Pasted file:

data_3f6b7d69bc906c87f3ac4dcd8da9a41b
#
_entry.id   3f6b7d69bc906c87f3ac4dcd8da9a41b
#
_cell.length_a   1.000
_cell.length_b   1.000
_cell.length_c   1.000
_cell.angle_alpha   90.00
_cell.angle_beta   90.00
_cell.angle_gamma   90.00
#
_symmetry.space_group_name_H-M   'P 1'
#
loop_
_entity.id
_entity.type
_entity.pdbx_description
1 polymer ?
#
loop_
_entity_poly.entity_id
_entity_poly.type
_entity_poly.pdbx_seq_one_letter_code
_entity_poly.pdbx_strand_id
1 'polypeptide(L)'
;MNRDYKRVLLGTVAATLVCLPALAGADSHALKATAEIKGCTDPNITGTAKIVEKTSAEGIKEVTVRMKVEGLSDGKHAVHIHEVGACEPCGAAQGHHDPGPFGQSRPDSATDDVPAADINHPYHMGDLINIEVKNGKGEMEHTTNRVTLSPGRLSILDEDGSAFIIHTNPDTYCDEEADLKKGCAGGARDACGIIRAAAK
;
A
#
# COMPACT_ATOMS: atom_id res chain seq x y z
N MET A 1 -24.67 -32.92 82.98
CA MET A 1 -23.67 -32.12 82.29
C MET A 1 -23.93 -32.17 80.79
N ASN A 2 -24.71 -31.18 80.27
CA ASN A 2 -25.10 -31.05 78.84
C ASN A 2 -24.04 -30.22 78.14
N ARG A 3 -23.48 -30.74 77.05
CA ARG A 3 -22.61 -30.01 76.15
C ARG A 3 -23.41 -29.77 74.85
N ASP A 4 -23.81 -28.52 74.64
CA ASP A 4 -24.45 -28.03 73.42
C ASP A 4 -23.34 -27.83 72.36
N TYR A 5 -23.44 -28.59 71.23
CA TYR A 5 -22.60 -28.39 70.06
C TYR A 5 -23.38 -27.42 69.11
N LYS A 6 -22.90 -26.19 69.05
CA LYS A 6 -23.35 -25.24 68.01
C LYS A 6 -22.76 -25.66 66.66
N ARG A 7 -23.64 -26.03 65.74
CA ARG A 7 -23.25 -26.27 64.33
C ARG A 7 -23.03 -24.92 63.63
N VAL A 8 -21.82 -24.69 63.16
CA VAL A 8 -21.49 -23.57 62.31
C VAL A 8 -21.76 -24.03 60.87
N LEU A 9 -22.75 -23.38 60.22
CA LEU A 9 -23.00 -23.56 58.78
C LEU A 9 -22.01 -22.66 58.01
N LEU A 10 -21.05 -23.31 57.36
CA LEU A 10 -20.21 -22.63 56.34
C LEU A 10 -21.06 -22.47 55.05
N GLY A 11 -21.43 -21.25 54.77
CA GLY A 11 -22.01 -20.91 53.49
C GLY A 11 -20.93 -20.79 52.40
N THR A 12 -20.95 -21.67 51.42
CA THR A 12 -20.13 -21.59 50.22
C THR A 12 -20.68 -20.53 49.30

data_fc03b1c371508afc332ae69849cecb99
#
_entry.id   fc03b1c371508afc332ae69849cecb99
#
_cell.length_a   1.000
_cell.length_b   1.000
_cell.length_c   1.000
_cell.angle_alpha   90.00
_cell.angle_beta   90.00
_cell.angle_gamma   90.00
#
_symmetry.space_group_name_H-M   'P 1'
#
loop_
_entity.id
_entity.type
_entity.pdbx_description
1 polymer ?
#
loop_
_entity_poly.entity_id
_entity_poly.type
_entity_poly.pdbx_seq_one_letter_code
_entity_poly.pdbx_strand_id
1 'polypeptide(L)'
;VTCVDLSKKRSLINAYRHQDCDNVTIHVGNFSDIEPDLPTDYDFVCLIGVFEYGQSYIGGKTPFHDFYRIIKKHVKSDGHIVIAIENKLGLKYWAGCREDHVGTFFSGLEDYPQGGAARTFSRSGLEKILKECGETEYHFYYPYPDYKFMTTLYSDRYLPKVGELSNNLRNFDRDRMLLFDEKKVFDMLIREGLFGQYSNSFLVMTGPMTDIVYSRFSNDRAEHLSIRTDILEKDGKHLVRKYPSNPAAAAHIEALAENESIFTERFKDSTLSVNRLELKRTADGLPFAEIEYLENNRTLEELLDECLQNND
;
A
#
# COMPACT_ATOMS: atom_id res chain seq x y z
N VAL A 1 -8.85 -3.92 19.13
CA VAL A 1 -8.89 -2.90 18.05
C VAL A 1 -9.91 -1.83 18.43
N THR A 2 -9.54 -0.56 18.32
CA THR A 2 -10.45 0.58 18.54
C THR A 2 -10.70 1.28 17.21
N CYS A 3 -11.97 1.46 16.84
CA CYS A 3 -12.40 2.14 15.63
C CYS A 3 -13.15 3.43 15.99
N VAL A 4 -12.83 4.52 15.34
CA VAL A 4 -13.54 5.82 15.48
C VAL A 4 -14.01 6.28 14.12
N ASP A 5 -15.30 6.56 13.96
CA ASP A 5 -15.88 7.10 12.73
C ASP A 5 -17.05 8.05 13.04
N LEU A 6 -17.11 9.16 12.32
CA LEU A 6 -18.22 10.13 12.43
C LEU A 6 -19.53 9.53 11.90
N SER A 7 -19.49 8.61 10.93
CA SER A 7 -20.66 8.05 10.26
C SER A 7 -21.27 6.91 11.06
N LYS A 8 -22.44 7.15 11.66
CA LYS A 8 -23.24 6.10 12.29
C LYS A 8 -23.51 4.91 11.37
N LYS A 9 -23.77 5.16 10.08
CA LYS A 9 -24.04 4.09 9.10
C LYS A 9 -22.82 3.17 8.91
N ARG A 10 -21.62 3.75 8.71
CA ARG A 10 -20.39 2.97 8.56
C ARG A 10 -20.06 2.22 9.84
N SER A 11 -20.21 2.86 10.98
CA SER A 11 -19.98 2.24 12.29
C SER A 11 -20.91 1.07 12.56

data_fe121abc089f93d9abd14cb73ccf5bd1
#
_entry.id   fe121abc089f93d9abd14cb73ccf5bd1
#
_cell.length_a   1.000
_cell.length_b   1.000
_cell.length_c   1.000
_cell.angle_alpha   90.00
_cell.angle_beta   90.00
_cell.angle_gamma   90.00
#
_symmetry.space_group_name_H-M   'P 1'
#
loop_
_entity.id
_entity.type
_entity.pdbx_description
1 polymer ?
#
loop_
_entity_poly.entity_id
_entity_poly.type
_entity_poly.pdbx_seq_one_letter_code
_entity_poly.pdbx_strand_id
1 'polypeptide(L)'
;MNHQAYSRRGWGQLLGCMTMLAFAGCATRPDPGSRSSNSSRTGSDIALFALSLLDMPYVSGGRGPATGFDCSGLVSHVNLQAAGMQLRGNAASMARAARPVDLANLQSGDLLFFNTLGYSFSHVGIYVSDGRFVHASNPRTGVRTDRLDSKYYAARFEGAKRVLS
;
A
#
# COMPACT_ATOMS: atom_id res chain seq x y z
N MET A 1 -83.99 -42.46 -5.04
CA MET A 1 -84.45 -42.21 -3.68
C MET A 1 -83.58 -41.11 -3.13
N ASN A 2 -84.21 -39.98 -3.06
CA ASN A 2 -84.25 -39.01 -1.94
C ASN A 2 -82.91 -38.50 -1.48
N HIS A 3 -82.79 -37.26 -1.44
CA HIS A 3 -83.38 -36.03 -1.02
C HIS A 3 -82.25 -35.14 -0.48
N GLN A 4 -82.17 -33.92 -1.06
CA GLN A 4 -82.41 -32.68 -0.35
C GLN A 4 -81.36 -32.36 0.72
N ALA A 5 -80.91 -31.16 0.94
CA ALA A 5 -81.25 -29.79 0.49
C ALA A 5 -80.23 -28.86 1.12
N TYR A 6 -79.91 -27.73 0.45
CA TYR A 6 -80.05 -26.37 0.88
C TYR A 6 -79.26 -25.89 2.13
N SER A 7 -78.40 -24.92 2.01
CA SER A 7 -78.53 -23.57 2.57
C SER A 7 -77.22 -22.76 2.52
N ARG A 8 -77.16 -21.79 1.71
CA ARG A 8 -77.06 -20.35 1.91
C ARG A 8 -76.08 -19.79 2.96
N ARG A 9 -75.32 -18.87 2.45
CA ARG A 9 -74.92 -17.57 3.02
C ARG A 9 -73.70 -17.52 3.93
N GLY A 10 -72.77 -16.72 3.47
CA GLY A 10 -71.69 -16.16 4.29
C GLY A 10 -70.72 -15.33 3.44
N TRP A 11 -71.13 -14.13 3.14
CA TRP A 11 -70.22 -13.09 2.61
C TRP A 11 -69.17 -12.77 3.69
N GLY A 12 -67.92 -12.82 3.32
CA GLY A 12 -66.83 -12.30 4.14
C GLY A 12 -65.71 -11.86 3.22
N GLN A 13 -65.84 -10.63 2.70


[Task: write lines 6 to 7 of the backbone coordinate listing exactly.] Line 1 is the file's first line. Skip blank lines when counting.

_cell.length_b   1.000
_cell.length_c   1.000